Searching Rudolf Steiner Lectures by GA number (GA0226)
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- Title: Man's Being: Lecture I: On the Nature and Destiny of Man and World
- little regarded: unless ye become as little children, ye may
- point of our childhood. Each night, if we pass through it in
- real sleep, we actually become children again with regard to
- of twenty years, thus arriving at a stage before he was a child
- body, gradually loses the freshness of early childhood and
- children” who stand again within the heavenly realms, we
- Title: Man's Being: Lecture II: Life between Death and a New Incarnation
- below on earth, and again in their children, and again in their
- children's children. Whereas the human beings were formerly
- counterparts are of a most surprising nature. We see the child.
- We see it before us in its physical body. The child develops.
- This development of the child is the most wonderful thing to
- observe how the child learns to walk. Immeasurably great things
- entrance of the child's whole being into the state of
- spatial dimensions. And the child's wonderful achievement
- that we observe a child: how it first kicks its limbs awkwardly
- child's single movements, in its search for a state of
- Every child — unless some abnormal condition changes the
- again the child, by an imitative process, adjusts itself
- sound, every word formation shaping itself in the child, we
- an individualized way. And when the child utters one word after
- when the child, having learned to walk and speak, gradually
- Thus, in looking at the child as it enters the world, we see in
- forth from man's innermost depth when the child, having been
- Title: Man's Being: Lecture III: Our Experiences at Night, Life after Death
- sleep, we are carried back to our childhood, and even to the
- state before our childhood, before our arrival on earth. Hence,
- we became a truly conscious child? This question must be
- similar when we look back into our childhood. In our fourth or
- childhood as is the life of the human soul immersed every night
- in the darkness of sleep. Yet the child is not wholly asleep,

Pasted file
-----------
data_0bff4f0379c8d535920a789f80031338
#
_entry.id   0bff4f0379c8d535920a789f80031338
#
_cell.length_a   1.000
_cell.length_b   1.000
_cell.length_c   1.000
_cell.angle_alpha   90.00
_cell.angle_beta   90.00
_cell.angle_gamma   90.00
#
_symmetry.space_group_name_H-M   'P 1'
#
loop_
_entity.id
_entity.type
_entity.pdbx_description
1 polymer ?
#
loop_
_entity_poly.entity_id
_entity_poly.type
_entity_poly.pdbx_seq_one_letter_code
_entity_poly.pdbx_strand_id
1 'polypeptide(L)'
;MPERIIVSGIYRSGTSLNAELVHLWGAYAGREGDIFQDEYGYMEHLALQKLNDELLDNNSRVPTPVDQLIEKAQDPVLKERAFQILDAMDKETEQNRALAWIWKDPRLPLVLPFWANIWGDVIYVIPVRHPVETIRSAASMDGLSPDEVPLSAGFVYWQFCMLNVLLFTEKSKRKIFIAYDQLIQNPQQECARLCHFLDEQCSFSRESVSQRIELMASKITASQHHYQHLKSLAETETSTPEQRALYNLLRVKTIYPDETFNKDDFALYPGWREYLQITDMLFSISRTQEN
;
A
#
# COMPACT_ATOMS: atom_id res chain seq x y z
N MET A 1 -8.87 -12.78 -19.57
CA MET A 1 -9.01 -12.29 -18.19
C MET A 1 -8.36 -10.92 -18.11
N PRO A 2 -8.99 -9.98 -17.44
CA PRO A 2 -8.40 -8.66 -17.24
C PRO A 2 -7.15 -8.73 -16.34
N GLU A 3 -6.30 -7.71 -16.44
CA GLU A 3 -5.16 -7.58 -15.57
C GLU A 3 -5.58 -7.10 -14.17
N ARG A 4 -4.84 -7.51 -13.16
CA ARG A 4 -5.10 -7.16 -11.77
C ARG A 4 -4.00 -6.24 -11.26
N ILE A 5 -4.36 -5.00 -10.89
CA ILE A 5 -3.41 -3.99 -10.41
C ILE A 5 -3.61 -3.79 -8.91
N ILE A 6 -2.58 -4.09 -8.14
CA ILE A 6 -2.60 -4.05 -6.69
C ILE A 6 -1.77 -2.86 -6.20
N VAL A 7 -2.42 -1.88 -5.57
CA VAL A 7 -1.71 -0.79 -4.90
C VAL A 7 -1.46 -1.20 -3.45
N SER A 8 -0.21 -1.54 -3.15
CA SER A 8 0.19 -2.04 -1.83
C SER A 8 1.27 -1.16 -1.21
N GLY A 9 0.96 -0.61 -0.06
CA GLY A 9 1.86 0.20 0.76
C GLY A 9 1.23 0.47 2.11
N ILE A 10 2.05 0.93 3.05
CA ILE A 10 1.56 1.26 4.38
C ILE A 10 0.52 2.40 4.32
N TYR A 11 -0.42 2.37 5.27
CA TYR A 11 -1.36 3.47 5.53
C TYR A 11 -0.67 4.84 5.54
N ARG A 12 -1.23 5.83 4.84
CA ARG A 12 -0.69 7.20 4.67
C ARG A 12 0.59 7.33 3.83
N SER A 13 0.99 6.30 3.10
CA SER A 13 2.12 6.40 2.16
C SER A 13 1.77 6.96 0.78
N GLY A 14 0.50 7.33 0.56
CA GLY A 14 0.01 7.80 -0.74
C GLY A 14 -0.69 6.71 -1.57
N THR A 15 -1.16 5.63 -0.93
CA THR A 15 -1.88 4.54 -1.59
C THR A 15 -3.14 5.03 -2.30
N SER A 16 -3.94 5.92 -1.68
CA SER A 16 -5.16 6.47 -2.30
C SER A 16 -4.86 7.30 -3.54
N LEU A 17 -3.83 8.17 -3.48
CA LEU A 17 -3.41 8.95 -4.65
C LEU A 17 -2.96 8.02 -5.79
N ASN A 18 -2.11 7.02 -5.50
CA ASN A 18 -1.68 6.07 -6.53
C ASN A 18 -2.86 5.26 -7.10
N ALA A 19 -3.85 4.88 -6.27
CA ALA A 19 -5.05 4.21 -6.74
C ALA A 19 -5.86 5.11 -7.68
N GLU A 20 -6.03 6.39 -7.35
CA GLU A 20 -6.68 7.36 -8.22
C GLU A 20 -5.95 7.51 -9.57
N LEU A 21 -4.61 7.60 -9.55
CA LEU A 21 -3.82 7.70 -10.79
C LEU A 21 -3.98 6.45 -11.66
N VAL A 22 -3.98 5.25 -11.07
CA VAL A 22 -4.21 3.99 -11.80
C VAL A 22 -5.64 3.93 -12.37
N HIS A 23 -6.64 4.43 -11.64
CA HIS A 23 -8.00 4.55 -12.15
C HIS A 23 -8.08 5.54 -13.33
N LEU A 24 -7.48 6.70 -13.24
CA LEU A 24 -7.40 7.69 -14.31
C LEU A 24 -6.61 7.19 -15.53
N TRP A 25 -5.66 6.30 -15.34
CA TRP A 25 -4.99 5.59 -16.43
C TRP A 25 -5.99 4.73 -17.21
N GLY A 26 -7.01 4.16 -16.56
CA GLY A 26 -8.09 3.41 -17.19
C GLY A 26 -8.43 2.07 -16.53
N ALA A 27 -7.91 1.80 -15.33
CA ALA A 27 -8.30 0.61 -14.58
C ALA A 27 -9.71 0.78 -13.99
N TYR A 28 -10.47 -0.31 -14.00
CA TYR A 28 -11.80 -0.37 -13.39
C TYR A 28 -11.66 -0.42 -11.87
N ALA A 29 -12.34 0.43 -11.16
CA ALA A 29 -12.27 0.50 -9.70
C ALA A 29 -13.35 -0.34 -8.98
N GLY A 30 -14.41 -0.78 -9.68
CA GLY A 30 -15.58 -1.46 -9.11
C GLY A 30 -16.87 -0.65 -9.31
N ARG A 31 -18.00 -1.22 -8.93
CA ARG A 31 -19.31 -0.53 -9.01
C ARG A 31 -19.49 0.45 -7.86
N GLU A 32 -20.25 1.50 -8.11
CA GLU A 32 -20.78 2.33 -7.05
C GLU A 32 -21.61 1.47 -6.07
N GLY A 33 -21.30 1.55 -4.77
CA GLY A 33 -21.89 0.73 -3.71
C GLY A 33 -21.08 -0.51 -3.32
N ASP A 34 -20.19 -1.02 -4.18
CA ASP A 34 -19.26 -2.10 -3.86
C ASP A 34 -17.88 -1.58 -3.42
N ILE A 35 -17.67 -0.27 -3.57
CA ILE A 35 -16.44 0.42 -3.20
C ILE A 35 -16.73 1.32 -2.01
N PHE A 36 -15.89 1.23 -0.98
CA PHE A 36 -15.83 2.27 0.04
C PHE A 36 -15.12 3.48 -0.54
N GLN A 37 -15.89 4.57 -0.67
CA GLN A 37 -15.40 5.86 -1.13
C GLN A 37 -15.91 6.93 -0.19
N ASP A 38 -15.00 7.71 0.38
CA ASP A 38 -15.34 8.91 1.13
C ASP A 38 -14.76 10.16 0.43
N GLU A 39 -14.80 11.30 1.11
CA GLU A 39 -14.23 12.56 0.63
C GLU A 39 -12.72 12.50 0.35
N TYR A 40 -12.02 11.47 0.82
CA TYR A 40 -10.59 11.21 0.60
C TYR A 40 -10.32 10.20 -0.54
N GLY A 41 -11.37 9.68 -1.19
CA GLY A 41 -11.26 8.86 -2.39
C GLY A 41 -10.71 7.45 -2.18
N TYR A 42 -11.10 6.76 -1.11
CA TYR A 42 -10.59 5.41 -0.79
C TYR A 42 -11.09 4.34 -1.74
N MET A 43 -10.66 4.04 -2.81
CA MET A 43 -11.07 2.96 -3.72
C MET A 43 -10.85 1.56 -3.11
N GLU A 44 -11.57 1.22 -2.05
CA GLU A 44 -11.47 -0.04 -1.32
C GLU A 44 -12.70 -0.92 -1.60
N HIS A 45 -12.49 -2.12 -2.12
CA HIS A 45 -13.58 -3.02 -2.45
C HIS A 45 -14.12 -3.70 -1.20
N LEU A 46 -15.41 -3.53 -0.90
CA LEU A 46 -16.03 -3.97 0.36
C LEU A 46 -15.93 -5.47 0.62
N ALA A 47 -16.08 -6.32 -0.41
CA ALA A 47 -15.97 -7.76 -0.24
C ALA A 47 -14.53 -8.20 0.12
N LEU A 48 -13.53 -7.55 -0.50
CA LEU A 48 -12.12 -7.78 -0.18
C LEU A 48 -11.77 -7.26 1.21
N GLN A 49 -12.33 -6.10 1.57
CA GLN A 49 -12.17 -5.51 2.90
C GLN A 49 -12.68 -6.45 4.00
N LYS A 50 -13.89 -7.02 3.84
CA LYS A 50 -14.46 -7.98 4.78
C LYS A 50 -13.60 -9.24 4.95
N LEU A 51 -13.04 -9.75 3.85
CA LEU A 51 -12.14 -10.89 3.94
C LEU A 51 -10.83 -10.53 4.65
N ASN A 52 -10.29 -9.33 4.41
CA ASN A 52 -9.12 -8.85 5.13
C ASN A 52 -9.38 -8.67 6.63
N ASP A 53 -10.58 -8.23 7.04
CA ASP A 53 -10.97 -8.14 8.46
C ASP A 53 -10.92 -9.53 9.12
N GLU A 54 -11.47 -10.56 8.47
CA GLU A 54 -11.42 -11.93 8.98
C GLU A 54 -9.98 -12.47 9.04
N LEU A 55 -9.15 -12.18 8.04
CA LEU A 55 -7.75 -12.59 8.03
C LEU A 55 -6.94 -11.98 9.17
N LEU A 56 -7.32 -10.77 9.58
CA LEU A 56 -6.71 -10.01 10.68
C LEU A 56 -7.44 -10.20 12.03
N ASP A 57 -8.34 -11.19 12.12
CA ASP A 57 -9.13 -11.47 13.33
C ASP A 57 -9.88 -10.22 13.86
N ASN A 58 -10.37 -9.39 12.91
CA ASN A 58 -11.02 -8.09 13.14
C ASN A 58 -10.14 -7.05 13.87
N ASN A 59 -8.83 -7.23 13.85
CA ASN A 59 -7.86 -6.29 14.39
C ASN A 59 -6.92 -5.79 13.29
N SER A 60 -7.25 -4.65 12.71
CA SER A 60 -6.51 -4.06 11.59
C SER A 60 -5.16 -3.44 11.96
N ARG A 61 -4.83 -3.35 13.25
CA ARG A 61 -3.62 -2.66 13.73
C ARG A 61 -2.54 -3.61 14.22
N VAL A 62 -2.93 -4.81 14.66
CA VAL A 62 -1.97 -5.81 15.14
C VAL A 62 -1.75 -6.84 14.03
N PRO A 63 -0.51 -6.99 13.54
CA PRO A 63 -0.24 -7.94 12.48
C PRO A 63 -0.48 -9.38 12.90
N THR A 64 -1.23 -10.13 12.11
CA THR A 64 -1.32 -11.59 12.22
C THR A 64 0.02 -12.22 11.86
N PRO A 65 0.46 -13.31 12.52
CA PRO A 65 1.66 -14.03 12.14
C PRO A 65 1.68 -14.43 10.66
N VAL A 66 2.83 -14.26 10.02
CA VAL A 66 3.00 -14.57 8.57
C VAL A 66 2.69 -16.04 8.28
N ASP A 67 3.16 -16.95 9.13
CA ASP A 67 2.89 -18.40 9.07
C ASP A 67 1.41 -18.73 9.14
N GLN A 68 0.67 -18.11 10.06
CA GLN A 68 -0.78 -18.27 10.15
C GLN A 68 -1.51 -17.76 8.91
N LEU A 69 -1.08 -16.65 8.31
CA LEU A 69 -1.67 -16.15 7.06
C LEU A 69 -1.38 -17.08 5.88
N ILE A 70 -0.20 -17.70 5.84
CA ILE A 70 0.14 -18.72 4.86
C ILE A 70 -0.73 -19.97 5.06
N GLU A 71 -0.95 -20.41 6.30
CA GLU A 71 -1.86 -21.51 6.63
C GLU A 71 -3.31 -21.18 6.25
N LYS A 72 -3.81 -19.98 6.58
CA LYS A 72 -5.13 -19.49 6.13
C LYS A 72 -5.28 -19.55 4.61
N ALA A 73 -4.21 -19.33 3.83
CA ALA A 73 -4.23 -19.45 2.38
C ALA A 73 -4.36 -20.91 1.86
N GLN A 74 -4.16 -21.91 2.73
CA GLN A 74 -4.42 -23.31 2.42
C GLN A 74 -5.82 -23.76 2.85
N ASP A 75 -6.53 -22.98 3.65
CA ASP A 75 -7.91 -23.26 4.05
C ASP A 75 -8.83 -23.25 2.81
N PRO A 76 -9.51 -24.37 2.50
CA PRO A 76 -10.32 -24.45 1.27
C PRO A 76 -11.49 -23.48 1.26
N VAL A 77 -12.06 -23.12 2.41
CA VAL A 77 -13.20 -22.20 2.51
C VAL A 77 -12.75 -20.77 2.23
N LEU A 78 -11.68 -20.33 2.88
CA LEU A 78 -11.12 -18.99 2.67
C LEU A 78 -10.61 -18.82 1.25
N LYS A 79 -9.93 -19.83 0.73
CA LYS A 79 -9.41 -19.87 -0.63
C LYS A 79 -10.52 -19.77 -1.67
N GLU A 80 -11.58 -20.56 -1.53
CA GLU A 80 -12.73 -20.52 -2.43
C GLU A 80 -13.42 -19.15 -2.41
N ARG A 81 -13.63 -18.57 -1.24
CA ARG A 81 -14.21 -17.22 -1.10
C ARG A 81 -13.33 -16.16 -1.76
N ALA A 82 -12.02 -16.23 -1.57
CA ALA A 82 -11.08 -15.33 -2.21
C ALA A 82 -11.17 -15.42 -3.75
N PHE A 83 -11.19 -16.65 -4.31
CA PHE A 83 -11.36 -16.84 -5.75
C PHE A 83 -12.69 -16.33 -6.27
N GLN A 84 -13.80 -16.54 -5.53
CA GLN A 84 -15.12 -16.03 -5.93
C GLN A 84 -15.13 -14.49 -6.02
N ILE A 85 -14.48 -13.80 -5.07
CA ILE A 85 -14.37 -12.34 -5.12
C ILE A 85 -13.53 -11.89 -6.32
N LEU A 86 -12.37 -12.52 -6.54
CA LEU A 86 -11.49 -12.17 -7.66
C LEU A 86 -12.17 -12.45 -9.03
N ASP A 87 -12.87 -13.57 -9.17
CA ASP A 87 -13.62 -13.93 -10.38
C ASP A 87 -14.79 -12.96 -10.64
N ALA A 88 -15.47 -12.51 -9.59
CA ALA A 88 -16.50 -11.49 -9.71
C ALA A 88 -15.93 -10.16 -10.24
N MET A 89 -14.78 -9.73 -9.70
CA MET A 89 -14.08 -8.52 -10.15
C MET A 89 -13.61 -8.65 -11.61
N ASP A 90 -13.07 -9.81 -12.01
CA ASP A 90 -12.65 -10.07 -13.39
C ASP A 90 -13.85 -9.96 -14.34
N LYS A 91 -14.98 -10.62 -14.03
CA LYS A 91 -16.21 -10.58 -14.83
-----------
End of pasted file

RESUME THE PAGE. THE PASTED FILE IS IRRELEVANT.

- the child learns, out of a life wrapt in dream and sleep, what
- Something all-encompassing happens when a child learns how to
- of the human body are changed at this time. The child, by
- attain equilibrium. The child no longer falls down. By
- to walk? The child, in performing such a grandiose mechanical
- equipment, could not calculate how the child's human
- What we, as a child, attain unconsciously is the most
- Anyone viewing these things correctly will know that a child
- child walking on his heels; employs different shadings of
- between death and a new birth. The child, when learning how to
- emotional element; and a child of normal development learns
- speech. A child's thoughts actually develop out of the words.
- the thought-organs. In the third stage, the child learns how
- While encompassed by this dream and sleep state, the child
- Maximum number of matches per file exceeded.
- Title: Man's Being: Lecture IV: Man's Being, His Destiny and World Evolution - 1
- back into his early childhood, we may uncover and reveal what
- children. We are nevertheless free, even though we have sought
- being's earliest childhood is especially revealing for the
- children appear to us as utterly arbitrary; and yet they are
- is indeed true that the child's actions imitate what goes on in
- the child's surroundings. I have indicated in my public lecture
- how the child, completely at one with his sense-organism,
- every movement, in its moral significance. Hence a child who is
- element connected with a choleric temperament. And the child
- thoughts in a child's presence and say: Such thoughts are
- permissible, because the child knows nothing about them. This
- perceived by the child, especially during his earliest years.
- The child is a subtle observer and imitator of his
- child does not imitate everything, but takes his choice.
- us assume that the child has before him a hot-headed, choleric
- father who does many things that are not right. The child,
- what takes place in the child's surroundings.
- What the child absorbs, however, is absorbed only in the
- waking state. Eventually the child goes to sleep.
- Children sleep a great deal. And during sleep the child is able
- Maximum number of matches per file exceeded.
- Title: Man's Being: Lecture V: Man's Being, His Destiny and World Evolution - 2
- need only to consider the stage of early childhood until the
- unprejudiced observer. The child's entire
- dependent upon his body as would a child were it to pass in
- dependent on his body as does a child's soul today remain
- child's soul is dependent on the change of teeth, and the
- experience today during childhood the ascending line of growth,
- Title: Man's Being: Lecture VI: Man's Being, His Destiny and World Evolution - 3
- exchanging presents — and, besides, children enjoy their
- age, there is a tendency in our schools to educate children by
- pedagogical way. If we can approach the child only by means of
- with the child does not need external experiments. I wish,
- instance, we are told: “A child's memory, his power of
- diabetes. By overexerting a child's memory at the wrong
- that is, by letting a child's memory remain idle — we
- quickly eight, nine, or ten-year old children in the
- purposes. Here the artistic element enters into the child's
- movements. Similarly, we should relieve the child's head
- to the child pictorially. For then he is not made to exert
- rhythmic system never tires. Therefore the child's schooling,
- those of the child's faculties are called forth which
- calculate, however, that some subject exhausts the child in a
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